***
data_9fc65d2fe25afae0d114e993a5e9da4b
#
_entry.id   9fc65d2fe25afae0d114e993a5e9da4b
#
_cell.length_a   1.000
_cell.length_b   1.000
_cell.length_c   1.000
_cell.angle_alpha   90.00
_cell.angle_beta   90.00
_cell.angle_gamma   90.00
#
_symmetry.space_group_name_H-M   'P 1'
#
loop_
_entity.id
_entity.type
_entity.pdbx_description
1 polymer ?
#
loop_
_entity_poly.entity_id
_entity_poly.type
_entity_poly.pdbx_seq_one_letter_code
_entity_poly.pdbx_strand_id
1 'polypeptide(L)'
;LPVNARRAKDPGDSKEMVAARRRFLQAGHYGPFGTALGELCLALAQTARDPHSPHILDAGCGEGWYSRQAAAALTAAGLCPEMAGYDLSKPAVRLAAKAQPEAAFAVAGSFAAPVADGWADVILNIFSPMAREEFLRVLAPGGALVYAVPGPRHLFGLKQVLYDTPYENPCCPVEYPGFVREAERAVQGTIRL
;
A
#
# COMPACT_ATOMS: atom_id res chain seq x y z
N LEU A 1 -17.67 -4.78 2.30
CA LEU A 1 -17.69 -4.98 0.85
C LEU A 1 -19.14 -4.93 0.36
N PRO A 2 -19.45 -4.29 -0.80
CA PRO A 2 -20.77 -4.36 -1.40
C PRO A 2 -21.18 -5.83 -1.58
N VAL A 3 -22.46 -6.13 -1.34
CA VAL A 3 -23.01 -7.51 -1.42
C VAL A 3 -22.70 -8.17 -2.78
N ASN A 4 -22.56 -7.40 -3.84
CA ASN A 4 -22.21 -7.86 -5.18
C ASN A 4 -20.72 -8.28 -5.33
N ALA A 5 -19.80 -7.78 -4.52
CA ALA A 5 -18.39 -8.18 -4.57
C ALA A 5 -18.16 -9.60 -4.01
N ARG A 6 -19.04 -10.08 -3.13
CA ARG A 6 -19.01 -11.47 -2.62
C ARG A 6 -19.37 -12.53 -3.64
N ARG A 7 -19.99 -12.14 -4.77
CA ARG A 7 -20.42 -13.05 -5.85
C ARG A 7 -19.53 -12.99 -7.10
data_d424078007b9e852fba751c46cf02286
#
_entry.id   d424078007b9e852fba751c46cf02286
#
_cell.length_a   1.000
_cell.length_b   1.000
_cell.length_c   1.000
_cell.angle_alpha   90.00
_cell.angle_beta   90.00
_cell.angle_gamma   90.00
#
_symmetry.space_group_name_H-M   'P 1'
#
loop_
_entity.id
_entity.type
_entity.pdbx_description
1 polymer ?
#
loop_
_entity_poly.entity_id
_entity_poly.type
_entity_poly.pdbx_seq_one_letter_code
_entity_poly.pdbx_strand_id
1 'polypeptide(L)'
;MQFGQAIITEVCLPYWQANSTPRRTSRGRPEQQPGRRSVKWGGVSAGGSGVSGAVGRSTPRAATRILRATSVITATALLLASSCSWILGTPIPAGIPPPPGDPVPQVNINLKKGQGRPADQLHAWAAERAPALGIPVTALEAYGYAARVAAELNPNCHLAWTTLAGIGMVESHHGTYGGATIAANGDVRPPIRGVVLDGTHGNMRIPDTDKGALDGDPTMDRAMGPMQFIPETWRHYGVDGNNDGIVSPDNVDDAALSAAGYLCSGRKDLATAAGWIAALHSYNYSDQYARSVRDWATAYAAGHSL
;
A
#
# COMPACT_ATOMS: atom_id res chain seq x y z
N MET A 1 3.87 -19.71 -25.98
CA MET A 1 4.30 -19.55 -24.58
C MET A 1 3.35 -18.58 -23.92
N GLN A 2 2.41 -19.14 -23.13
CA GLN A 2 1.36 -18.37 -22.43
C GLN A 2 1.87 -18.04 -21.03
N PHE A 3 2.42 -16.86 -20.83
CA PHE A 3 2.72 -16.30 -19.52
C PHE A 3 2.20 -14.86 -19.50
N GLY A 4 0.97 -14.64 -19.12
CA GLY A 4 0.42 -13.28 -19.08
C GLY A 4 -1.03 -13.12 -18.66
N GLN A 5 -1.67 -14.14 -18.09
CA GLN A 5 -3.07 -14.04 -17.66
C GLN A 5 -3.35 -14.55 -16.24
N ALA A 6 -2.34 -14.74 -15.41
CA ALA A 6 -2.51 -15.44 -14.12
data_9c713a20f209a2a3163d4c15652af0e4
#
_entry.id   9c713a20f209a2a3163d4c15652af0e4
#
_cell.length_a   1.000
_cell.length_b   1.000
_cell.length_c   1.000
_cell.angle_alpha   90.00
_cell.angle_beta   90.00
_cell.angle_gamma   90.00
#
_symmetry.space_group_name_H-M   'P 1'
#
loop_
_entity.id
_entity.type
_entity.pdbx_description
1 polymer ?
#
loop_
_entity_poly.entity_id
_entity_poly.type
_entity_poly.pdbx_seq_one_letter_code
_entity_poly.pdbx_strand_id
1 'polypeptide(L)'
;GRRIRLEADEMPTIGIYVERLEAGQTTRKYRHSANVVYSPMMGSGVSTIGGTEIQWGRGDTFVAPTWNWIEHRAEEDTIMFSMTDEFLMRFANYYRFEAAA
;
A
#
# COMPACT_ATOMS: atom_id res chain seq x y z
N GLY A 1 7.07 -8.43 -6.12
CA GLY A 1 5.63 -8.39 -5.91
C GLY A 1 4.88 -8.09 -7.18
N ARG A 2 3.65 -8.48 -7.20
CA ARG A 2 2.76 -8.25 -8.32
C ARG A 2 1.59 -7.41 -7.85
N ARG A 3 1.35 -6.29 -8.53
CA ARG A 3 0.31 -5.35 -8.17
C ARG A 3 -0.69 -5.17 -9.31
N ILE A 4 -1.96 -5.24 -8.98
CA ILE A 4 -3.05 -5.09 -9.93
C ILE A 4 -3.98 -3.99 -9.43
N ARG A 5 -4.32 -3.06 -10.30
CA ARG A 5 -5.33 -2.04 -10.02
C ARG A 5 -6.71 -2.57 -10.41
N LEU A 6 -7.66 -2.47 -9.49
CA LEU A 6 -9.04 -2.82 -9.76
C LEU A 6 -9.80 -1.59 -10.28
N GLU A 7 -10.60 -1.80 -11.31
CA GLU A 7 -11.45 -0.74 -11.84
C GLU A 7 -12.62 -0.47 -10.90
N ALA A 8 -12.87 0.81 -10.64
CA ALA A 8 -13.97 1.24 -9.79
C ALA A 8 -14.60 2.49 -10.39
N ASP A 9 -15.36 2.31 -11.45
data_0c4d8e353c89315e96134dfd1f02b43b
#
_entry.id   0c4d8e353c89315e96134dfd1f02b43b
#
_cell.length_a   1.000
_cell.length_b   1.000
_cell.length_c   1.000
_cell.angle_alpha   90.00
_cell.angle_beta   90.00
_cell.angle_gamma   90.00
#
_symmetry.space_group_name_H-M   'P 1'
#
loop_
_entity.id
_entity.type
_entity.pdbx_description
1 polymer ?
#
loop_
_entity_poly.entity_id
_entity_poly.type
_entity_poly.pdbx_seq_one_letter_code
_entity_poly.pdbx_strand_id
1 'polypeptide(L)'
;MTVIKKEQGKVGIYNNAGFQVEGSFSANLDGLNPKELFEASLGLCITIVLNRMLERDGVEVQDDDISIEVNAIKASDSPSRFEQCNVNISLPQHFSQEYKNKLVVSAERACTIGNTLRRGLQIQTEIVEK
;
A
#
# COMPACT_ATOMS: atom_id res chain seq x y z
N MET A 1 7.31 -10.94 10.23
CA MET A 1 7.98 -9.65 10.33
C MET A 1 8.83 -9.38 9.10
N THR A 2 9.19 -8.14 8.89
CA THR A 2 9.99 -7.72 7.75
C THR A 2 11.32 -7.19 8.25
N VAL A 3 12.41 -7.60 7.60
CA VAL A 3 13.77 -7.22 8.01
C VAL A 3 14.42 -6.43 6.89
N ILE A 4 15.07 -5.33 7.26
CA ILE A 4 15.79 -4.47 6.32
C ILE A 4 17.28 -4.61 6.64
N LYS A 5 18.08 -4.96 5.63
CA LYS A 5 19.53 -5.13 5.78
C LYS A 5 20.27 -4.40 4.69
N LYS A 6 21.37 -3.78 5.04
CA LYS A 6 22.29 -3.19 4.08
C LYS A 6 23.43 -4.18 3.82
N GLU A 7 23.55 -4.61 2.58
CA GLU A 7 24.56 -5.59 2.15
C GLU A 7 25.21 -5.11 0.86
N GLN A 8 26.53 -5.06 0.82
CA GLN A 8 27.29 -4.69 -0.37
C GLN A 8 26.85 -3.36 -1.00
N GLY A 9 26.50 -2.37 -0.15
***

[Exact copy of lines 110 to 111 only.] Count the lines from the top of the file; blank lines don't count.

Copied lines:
_symmetry.space_group_name_H-M   'P 1'
#